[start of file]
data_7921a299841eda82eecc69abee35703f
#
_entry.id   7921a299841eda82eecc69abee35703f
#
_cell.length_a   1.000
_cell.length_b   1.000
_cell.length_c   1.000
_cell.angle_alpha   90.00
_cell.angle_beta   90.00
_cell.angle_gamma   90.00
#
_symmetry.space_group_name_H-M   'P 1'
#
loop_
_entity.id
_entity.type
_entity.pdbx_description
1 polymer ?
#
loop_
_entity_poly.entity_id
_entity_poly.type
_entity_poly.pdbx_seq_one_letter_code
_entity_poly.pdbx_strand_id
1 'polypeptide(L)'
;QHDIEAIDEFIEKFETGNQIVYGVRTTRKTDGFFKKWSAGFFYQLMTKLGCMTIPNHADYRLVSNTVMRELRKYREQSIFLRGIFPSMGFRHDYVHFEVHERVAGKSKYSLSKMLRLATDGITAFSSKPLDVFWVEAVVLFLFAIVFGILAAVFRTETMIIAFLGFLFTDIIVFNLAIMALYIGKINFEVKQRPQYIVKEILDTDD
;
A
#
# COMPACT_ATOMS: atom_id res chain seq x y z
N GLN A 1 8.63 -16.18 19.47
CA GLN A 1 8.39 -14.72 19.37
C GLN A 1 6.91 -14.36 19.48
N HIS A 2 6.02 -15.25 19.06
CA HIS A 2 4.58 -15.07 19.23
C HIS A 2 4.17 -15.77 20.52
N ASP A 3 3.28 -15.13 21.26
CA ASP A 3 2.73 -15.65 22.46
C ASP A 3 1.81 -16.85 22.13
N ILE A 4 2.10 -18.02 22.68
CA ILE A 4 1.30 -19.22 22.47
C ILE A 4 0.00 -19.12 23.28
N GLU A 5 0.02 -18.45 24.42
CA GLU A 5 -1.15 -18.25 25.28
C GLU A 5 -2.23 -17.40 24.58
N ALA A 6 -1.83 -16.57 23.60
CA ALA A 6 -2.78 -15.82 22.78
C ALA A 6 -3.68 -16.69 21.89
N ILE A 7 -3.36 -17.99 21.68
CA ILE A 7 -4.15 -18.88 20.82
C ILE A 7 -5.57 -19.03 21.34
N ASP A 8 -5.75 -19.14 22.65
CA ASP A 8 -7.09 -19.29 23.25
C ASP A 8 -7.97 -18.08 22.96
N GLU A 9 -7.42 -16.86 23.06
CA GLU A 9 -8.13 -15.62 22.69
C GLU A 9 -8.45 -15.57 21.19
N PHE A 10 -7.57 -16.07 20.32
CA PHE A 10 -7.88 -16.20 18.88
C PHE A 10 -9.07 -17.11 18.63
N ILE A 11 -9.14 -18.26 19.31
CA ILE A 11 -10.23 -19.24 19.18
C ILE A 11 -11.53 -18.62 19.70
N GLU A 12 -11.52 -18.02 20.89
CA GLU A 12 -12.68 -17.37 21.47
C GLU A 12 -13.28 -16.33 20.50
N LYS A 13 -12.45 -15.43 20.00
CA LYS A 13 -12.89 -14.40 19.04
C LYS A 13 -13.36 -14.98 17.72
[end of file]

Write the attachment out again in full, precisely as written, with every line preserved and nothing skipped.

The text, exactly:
data_7921a299841eda82eecc69abee35703f
#
_entry.id   7921a299841eda82eecc69abee35703f
#
_cell.length_a   1.000
_cell.length_b   1.000
_cell.length_c   1.000
_cell.angle_alpha   90.00
_cell.angle_beta   90.00
_cell.angle_gamma   90.00
#
_symmetry.space_group_name_H-M   'P 1'
#
loop_
_entity.id
_entity.type
_entity.pdbx_description
1 polymer ?
#
loop_
_entity_poly.entity_id
_entity_poly.type
_entity_poly.pdbx_seq_one_letter_code
_entity_poly.pdbx_strand_id
1 'polypeptide(L)'
;QHDIEAIDEFIEKFETGNQIVYGVRTTRKTDGFFKKWSAGFFYQLMTKLGCMTIPNHADYRLVSNTVMRELRKYREQSIFLRGIFPSMGFRHDYVHFEVHERVAGKSKYSLSKMLRLATDGITAFSSKPLDVFWVEAVVLFLFAIVFGILAAVFRTETMIIAFLGFLFTDIIVFNLAIMALYIGKINFEVKQRPQYIVKEILDTDD
;
A
#
# COMPACT_ATOMS: atom_id res chain seq x y z
N GLN A 1 8.63 -16.18 19.47
CA GLN A 1 8.39 -14.72 19.37
C GLN A 1 6.91 -14.36 19.48
N HIS A 2 6.02 -15.25 19.06
CA HIS A 2 4.58 -15.07 19.23
C HIS A 2 4.17 -15.77 20.52
N ASP A 3 3.28 -15.13 21.26
CA ASP A 3 2.73 -15.65 22.46
C ASP A 3 1.81 -16.85 22.13
N ILE A 4 2.10 -18.02 22.68
CA ILE A 4 1.30 -19.22 22.47
C ILE A 4 0.00 -19.12 23.28
N GLU A 5 0.02 -18.45 24.42
CA GLU A 5 -1.15 -18.25 25.28
C GLU A 5 -2.23 -17.40 24.58
N ALA A 6 -1.83 -16.57 23.60
CA ALA A 6 -2.78 -15.82 22.78
C ALA A 6 -3.68 -16.69 21.89
N ILE A 7 -3.36 -17.99 21.68
CA ILE A 7 -4.15 -18.88 20.82
C ILE A 7 -5.57 -19.03 21.34
N ASP A 8 -5.75 -19.14 22.65
CA ASP A 8 -7.09 -19.29 23.25
C ASP A 8 -7.97 -18.08 22.96
N GLU A 9 -7.42 -16.86 23.06
CA GLU A 9 -8.13 -15.62 22.69
C GLU A 9 -8.45 -15.57 21.19
N PHE A 10 -7.57 -16.07 20.32
CA PHE A 10 -7.88 -16.20 18.88
C PHE A 10 -9.07 -17.11 18.63
N ILE A 11 -9.14 -18.26 19.31
CA ILE A 11 -10.23 -19.24 19.18
C ILE A 11 -11.53 -18.62 19.70
N GLU A 12 -11.52 -18.02 20.89
CA GLU A 12 -12.68 -17.37 21.47
C GLU A 12 -13.28 -16.33 20.50
N LYS A 13 -12.45 -15.43 20.00
CA LYS A 13 -12.89 -14.40 19.04
C LYS A 13 -13.36 -14.98 17.72